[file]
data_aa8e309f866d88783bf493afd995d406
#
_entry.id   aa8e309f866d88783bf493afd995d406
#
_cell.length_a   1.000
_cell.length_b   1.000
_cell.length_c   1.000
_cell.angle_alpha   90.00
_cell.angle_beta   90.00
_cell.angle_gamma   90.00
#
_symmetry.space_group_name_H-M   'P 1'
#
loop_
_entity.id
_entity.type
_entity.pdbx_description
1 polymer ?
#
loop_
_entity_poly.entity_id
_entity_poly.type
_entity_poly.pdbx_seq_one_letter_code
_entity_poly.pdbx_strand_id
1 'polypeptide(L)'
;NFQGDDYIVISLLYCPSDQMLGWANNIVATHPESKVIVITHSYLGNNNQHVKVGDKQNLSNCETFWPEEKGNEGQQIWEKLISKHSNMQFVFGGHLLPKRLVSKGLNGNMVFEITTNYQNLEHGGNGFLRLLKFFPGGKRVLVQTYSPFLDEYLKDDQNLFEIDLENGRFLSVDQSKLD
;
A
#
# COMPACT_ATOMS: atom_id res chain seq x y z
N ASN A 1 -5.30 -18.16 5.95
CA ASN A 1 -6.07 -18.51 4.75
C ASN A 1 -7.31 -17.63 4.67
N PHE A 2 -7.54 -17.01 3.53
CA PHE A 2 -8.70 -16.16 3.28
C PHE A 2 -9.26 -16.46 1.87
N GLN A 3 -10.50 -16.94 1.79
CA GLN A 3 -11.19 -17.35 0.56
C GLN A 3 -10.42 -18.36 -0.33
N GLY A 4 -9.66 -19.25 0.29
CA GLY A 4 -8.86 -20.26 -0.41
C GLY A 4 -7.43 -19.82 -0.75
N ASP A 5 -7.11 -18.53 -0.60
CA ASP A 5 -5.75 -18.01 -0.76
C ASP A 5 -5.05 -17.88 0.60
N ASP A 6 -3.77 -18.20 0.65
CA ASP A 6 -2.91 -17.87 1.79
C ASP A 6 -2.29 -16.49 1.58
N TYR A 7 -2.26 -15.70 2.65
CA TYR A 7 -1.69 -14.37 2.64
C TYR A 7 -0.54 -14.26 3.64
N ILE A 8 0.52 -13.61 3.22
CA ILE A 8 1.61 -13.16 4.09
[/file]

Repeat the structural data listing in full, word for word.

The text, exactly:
data_aa8e309f866d88783bf493afd995d406
#
_entry.id   aa8e309f866d88783bf493afd995d406
#
_cell.length_a   1.000
_cell.length_b   1.000
_cell.length_c   1.000
_cell.angle_alpha   90.00
_cell.angle_beta   90.00
_cell.angle_gamma   90.00
#
_symmetry.space_group_name_H-M   'P 1'
#
loop_
_entity.id
_entity.type
_entity.pdbx_description
1 polymer ?
#
loop_
_entity_poly.entity_id
_entity_poly.type
_entity_poly.pdbx_seq_one_letter_code
_entity_poly.pdbx_strand_id
1 'polypeptide(L)'
;NFQGDDYIVISLLYCPSDQMLGWANNIVATHPESKVIVITHSYLGNNNQHVKVGDKQNLSNCETFWPEEKGNEGQQIWEKLISKHSNMQFVFGGHLLPKRLVSKGLNGNMVFEITTNYQNLEHGGNGFLRLLKFFPGGKRVLVQTYSPFLDEYLKDDQNLFEIDLENGRFLSVDQSKLD
;
A
#
# COMPACT_ATOMS: atom_id res chain seq x y z
N ASN A 1 -5.30 -18.16 5.95
CA ASN A 1 -6.07 -18.51 4.75
C ASN A 1 -7.31 -17.63 4.67
N PHE A 2 -7.54 -17.01 3.53
CA PHE A 2 -8.70 -16.16 3.28
C PHE A 2 -9.26 -16.46 1.87
N GLN A 3 -10.50 -16.94 1.79
CA GLN A 3 -11.19 -17.35 0.56
C GLN A 3 -10.42 -18.36 -0.33
N GLY A 4 -9.66 -19.25 0.29
CA GLY A 4 -8.86 -20.26 -0.41
C GLY A 4 -7.43 -19.82 -0.75
N ASP A 5 -7.11 -18.53 -0.60
CA ASP A 5 -5.75 -18.01 -0.76
C ASP A 5 -5.05 -17.88 0.60
N ASP A 6 -3.77 -18.20 0.65
CA ASP A 6 -2.91 -17.87 1.79
C ASP A 6 -2.29 -16.49 1.58
N TYR A 7 -2.26 -15.70 2.65
CA TYR A 7 -1.69 -14.37 2.64
C TYR A 7 -0.54 -14.26 3.64
N ILE A 8 0.52 -13.61 3.22
CA ILE A 8 1.61 -13.16 4.09